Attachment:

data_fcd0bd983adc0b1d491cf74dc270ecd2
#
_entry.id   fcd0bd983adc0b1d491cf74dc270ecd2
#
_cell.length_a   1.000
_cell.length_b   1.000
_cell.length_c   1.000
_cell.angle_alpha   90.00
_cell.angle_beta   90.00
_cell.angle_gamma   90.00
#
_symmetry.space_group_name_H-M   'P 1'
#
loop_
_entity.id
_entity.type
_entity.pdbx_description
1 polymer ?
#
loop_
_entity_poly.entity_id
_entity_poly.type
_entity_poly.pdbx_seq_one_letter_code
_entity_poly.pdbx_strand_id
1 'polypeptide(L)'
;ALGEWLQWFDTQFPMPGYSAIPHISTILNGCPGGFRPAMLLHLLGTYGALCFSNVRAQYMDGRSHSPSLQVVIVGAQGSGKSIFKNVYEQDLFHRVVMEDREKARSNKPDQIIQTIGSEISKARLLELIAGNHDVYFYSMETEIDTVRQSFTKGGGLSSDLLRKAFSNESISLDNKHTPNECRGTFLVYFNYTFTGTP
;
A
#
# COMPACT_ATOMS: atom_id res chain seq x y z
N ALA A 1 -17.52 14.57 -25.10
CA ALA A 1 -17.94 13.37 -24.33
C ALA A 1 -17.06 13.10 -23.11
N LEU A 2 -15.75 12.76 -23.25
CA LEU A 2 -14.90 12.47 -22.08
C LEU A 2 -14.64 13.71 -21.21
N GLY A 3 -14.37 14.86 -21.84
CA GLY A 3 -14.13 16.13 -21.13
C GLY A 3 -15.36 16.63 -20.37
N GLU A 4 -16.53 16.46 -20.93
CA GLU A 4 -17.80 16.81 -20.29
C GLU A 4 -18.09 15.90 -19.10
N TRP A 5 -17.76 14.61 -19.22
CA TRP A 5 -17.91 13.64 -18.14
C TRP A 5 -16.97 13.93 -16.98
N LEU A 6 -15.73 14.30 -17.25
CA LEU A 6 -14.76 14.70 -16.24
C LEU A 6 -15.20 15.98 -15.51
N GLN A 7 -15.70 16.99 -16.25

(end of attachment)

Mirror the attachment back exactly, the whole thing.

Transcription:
data_fcd0bd983adc0b1d491cf74dc270ecd2
#
_entry.id   fcd0bd983adc0b1d491cf74dc270ecd2
#
_cell.length_a   1.000
_cell.length_b   1.000
_cell.length_c   1.000
_cell.angle_alpha   90.00
_cell.angle_beta   90.00
_cell.angle_gamma   90.00
#
_symmetry.space_group_name_H-M   'P 1'
#
loop_
_entity.id
_entity.type
_entity.pdbx_description
1 polymer ?
#
loop_
_entity_poly.entity_id
_entity_poly.type
_entity_poly.pdbx_seq_one_letter_code
_entity_poly.pdbx_strand_id
1 'polypeptide(L)'
;ALGEWLQWFDTQFPMPGYSAIPHISTILNGCPGGFRPAMLLHLLGTYGALCFSNVRAQYMDGRSHSPSLQVVIVGAQGSGKSIFKNVYEQDLFHRVVMEDREKARSNKPDQIIQTIGSEISKARLLELIAGNHDVYFYSMETEIDTVRQSFTKGGGLSSDLLRKAFSNESISLDNKHTPNECRGTFLVYFNYTFTGTP
;
A
#
# COMPACT_ATOMS: atom_id res chain seq x y z
N ALA A 1 -17.52 14.57 -25.10
CA ALA A 1 -17.94 13.37 -24.33
C ALA A 1 -17.06 13.10 -23.11
N LEU A 2 -15.75 12.76 -23.25
CA LEU A 2 -14.90 12.47 -22.08
C LEU A 2 -14.64 13.71 -21.21
N GLY A 3 -14.37 14.86 -21.84
CA GLY A 3 -14.13 16.13 -21.13
C GLY A 3 -15.36 16.63 -20.37
N GLU A 4 -16.53 16.46 -20.93
CA GLU A 4 -17.80 16.81 -20.29
C GLU A 4 -18.09 15.90 -19.10
N TRP A 5 -17.76 14.61 -19.22
CA TRP A 5 -17.91 13.64 -18.14
C TRP A 5 -16.97 13.93 -16.98
N LEU A 6 -15.73 14.30 -17.25
CA LEU A 6 -14.76 14.70 -16.24
C LEU A 6 -15.20 15.98 -15.51
N GLN A 7 -15.70 16.99 -16.25